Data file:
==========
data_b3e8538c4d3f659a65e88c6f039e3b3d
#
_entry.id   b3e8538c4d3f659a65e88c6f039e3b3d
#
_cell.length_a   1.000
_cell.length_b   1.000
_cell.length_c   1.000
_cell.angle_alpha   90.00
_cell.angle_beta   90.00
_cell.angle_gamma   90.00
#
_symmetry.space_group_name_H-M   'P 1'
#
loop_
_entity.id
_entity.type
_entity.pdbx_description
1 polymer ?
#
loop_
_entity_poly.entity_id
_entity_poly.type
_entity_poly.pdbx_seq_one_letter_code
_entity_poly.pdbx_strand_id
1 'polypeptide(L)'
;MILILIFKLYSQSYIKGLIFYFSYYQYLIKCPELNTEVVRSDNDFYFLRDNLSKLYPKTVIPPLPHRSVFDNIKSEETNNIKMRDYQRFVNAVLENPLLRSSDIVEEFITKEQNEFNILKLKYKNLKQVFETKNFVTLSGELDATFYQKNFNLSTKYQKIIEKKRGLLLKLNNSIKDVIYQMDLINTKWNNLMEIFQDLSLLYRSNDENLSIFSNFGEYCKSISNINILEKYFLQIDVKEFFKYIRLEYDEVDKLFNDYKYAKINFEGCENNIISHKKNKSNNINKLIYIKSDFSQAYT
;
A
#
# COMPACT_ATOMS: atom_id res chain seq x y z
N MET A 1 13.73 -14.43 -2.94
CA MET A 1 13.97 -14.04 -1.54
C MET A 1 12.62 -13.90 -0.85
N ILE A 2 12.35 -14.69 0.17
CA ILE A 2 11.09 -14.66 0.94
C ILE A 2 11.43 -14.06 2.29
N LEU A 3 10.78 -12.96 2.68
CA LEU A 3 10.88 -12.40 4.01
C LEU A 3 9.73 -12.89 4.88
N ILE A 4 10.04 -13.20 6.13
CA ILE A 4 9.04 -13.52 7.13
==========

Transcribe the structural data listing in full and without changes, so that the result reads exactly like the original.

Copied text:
data_b3e8538c4d3f659a65e88c6f039e3b3d
#
_entry.id   b3e8538c4d3f659a65e88c6f039e3b3d
#
_cell.length_a   1.000
_cell.length_b   1.000
_cell.length_c   1.000
_cell.angle_alpha   90.00
_cell.angle_beta   90.00
_cell.angle_gamma   90.00
#
_symmetry.space_group_name_H-M   'P 1'
#
loop_
_entity.id
_entity.type
_entity.pdbx_description
1 polymer ?
#
loop_
_entity_poly.entity_id
_entity_poly.type
_entity_poly.pdbx_seq_one_letter_code
_entity_poly.pdbx_strand_id
1 'polypeptide(L)'
;MILILIFKLYSQSYIKGLIFYFSYYQYLIKCPELNTEVVRSDNDFYFLRDNLSKLYPKTVIPPLPHRSVFDNIKSEETNNIKMRDYQRFVNAVLENPLLRSSDIVEEFITKEQNEFNILKLKYKNLKQVFETKNFVTLSGELDATFYQKNFNLSTKYQKIIEKKRGLLLKLNNSIKDVIYQMDLINTKWNNLMEIFQDLSLLYRSNDENLSIFSNFGEYCKSISNINILEKYFLQIDVKEFFKYIRLEYDEVDKLFNDYKYAKINFEGCENNIISHKKNKSNNINKLIYIKSDFSQAYT
;
A
#
# COMPACT_ATOMS: atom_id res chain seq x y z
N MET A 1 13.73 -14.43 -2.94
CA MET A 1 13.97 -14.04 -1.54
C MET A 1 12.62 -13.90 -0.85
N ILE A 2 12.35 -14.69 0.17
CA ILE A 2 11.09 -14.66 0.94
C ILE A 2 11.43 -14.06 2.29
N LEU A 3 10.78 -12.96 2.68
CA LEU A 3 10.88 -12.40 4.01
C LEU A 3 9.73 -12.89 4.88
N ILE A 4 10.04 -13.20 6.13
CA ILE A 4 9.04 -13.52 7.13